In the event of an earthquake, the best response for those stationed in Tolman Hall would be to “duck, cover and hold,” UC Berkeley officials urged earlier today.
Officials held a town hall meeting to discuss the building’s continued vulnerability to earthquakes, given that UC Berkeley was denied some $202 million to replace it. While they didn’t commit to any specific action on Tolman, officials discussed cheaper reinforcements like those done to Eshleman Hall last summer when full funding was not available.
In July, the campus moved all students and student activities out of the building because of earthquake danger identified by a 1997 report that gave Tolman a “poor” seismic rating, which had also prompted UC Berkeley to consider replacing the building. Faculty and staff still remain in Tolman.
It’s the worst “poor” rated building on campus, officials said. The meeting was held, ironically, in the Education Psychology Library on the second floor of Tolman Hall.
Now, as state funds have dried up, officials are looking toward stop-gap solutions to try and increase Tolman’s safety as much as possible. At the same time, though, Vice Provost Cathy Koshland said the state “has an obligation to make the investments” in Tolman. Engineers will continue to develop plans to replace Tolman in the event that funding comes through, but Koshland said that would be highly unlikely.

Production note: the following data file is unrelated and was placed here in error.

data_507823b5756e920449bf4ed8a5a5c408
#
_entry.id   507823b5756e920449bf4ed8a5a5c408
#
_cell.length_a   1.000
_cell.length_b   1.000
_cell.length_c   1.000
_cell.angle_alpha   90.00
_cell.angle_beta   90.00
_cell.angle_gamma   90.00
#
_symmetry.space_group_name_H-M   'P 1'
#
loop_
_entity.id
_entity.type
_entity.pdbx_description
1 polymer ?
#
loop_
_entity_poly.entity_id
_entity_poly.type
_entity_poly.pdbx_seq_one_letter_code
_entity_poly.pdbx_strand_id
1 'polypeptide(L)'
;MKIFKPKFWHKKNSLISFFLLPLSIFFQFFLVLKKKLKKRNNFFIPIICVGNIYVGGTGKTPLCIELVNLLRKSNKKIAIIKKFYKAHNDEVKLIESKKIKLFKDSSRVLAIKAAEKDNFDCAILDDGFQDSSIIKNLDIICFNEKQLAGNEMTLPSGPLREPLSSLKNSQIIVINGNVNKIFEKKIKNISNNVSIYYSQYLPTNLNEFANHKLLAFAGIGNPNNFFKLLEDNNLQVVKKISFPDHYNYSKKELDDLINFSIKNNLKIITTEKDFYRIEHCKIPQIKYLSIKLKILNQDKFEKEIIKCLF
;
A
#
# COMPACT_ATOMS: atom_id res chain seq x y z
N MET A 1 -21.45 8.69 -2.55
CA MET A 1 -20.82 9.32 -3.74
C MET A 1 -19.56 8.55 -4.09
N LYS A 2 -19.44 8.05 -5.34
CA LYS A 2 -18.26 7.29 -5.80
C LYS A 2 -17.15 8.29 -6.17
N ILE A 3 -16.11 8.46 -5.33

Meanwhile, some faculty voiced concerns that the campus wasn’t being proactive enough in finding cost-effective ways to improve safety for those still in the building, such as protective lining for windows or securing desks.
“It wasn’t clear that they had yet thought of those,” said William Runyan, a professor emeritus in the School of Social Welfare who works on the fourth floor of Tolman at the Institute of Personality and Social Research.
Campus spokesperson Janet Gilmore said in an email that the university is thinking about how to make Tolman safer.
“We will be working with the two Deans and the chair to facilitate non-structural seismic mitigation implementation,” she said in the email, though she declined to comment on any specifics.
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